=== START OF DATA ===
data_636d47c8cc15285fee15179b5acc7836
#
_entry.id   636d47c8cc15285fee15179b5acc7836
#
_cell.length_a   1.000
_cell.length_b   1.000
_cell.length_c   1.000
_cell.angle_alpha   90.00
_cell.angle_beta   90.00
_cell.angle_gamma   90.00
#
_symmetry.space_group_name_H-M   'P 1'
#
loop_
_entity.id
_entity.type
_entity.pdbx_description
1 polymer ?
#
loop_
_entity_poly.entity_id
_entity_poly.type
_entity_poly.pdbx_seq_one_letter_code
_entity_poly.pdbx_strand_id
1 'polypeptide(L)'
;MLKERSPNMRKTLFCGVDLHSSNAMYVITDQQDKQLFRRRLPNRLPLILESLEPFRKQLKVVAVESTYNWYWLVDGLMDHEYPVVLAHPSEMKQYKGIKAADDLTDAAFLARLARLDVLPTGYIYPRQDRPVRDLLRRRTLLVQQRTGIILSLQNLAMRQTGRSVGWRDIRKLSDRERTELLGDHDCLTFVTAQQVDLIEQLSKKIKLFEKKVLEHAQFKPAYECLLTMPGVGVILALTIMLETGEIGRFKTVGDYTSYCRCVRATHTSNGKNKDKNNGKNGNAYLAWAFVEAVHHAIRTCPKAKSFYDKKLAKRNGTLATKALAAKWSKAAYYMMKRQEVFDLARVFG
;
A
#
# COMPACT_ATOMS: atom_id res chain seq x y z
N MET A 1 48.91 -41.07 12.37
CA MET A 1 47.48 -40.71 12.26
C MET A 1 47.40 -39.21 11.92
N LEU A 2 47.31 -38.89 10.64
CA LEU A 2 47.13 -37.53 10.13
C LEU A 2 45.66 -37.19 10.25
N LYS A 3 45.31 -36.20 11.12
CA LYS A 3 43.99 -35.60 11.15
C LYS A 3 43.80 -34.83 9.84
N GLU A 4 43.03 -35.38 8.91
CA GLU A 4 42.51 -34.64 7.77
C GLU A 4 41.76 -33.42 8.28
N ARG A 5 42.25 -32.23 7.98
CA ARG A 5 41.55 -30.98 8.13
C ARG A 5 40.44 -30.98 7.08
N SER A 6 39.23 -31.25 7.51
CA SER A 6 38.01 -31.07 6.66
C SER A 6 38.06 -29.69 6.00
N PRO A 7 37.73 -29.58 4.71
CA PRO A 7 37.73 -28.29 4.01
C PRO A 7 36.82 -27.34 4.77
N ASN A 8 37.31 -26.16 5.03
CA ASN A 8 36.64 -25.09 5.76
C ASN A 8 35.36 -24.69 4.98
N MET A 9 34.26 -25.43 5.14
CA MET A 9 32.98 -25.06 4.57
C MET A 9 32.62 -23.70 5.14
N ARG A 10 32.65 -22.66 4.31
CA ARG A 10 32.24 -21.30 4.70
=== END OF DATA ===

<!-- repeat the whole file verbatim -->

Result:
data_636d47c8cc15285fee15179b5acc7836
#
_entry.id   636d47c8cc15285fee15179b5acc7836
#
_cell.length_a   1.000
_cell.length_b   1.000
_cell.length_c   1.000
_cell.angle_alpha   90.00
_cell.angle_beta   90.00
_cell.angle_gamma   90.00
#
_symmetry.space_group_name_H-M   'P 1'
#
loop_
_entity.id
_entity.type
_entity.pdbx_description
1 polymer ?
#
loop_
_entity_poly.entity_id
_entity_poly.type
_entity_poly.pdbx_seq_one_letter_code
_entity_poly.pdbx_strand_id
1 'polypeptide(L)'
;MLKERSPNMRKTLFCGVDLHSSNAMYVITDQQDKQLFRRRLPNRLPLILESLEPFRKQLKVVAVESTYNWYWLVDGLMDHEYPVVLAHPSEMKQYKGIKAADDLTDAAFLARLARLDVLPTGYIYPRQDRPVRDLLRRRTLLVQQRTGIILSLQNLAMRQTGRSVGWRDIRKLSDRERTELLGDHDCLTFVTAQQVDLIEQLSKKIKLFEKKVLEHAQFKPAYECLLTMPGVGVILALTIMLETGEIGRFKTVGDYTSYCRCVRATHTSNGKNKDKNNGKNGNAYLAWAFVEAVHHAIRTCPKAKSFYDKKLAKRNGTLATKALAAKWSKAAYYMMKRQEVFDLARVFG
;
A
#
# COMPACT_ATOMS: atom_id res chain seq x y z
N MET A 1 48.91 -41.07 12.37
CA MET A 1 47.48 -40.71 12.26
C MET A 1 47.40 -39.21 11.92
N LEU A 2 47.31 -38.89 10.64
CA LEU A 2 47.13 -37.53 10.13
C LEU A 2 45.66 -37.19 10.25
N LYS A 3 45.31 -36.20 11.12
CA LYS A 3 43.99 -35.60 11.15
C LYS A 3 43.80 -34.83 9.84
N GLU A 4 43.03 -35.38 8.91
CA GLU A 4 42.51 -34.64 7.77
C GLU A 4 41.76 -33.42 8.28
N ARG A 5 42.25 -32.23 7.98
CA ARG A 5 41.55 -30.98 8.13
C ARG A 5 40.44 -30.98 7.08
N SER A 6 39.23 -31.25 7.51
CA SER A 6 38.01 -31.07 6.66
C SER A 6 38.06 -29.69 6.00
N PRO A 7 37.73 -29.58 4.71
CA PRO A 7 37.73 -28.29 4.01
C PRO A 7 36.82 -27.34 4.77
N ASN A 8 37.31 -26.16 5.03
CA ASN A 8 36.64 -25.09 5.76
C ASN A 8 35.36 -24.69 4.98
N MET A 9 34.26 -25.43 5.14
CA MET A 9 32.98 -25.06 4.57
C MET A 9 32.62 -23.70 5.14
N ARG A 10 32.65 -22.66 4.31
CA ARG A 10 32.24 -21.30 4.70